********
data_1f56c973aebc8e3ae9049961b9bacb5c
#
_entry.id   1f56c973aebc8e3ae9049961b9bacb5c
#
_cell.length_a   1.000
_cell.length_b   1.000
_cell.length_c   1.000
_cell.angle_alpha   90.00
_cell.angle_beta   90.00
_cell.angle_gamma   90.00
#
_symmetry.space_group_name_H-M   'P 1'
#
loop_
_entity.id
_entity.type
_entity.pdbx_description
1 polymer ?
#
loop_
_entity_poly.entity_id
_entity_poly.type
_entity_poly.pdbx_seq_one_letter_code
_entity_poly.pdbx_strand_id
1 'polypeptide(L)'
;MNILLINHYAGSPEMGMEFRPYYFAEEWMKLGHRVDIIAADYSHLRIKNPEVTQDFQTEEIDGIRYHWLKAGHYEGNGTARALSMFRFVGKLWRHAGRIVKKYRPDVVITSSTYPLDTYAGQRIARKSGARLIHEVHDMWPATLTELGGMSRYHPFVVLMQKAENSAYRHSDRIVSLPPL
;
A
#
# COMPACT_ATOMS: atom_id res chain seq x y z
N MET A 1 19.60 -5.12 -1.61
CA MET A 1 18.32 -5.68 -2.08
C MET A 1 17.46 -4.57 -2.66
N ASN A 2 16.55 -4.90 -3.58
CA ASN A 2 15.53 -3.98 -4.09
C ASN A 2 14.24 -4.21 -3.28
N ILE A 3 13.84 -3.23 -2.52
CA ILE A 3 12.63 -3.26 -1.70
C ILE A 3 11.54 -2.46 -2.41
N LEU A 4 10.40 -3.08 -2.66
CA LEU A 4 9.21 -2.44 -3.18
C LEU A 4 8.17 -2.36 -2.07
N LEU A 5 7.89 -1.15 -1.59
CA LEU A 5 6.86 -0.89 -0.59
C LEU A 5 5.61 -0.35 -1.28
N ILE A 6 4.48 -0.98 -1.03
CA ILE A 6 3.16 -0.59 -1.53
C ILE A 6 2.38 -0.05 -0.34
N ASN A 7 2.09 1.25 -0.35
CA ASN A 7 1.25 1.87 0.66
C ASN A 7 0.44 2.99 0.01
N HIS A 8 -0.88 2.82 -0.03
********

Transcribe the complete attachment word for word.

data_1f56c973aebc8e3ae9049961b9bacb5c
#
_entry.id   1f56c973aebc8e3ae9049961b9bacb5c
#
_cell.length_a   1.000
_cell.length_b   1.000
_cell.length_c   1.000
_cell.angle_alpha   90.00
_cell.angle_beta   90.00
_cell.angle_gamma   90.00
#
_symmetry.space_group_name_H-M   'P 1'
#
loop_
_entity.id
_entity.type
_entity.pdbx_description
1 polymer ?
#
loop_
_entity_poly.entity_id
_entity_poly.type
_entity_poly.pdbx_seq_one_letter_code
_entity_poly.pdbx_strand_id
1 'polypeptide(L)'
;MNILLINHYAGSPEMGMEFRPYYFAEEWMKLGHRVDIIAADYSHLRIKNPEVTQDFQTEEIDGIRYHWLKAGHYEGNGTARALSMFRFVGKLWRHAGRIVKKYRPDVVITSSTYPLDTYAGQRIARKSGARLIHEVHDMWPATLTELGGMSRYHPFVVLMQKAENSAYRHSDRIVSLPPL
;
A
#
# COMPACT_ATOMS: atom_id res chain seq x y z
N MET A 1 19.60 -5.12 -1.61
CA MET A 1 18.32 -5.68 -2.08
C MET A 1 17.46 -4.57 -2.66
N ASN A 2 16.55 -4.90 -3.58
CA ASN A 2 15.53 -3.98 -4.09
C ASN A 2 14.24 -4.21 -3.28
N ILE A 3 13.84 -3.23 -2.52
CA ILE A 3 12.63 -3.26 -1.70
C ILE A 3 11.54 -2.46 -2.41
N LEU A 4 10.40 -3.08 -2.66
CA LEU A 4 9.21 -2.44 -3.18
C LEU A 4 8.17 -2.36 -2.07
N LEU A 5 7.89 -1.15 -1.59
CA LEU A 5 6.86 -0.89 -0.59
C LEU A 5 5.61 -0.35 -1.28
N ILE A 6 4.48 -0.98 -1.03
CA ILE A 6 3.16 -0.59 -1.53
C ILE A 6 2.38 -0.05 -0.34
N ASN A 7 2.09 1.25 -0.35
CA ASN A 7 1.25 1.87 0.66
C ASN A 7 0.44 2.99 0.01
N HIS A 8 -0.88 2.82 -0.03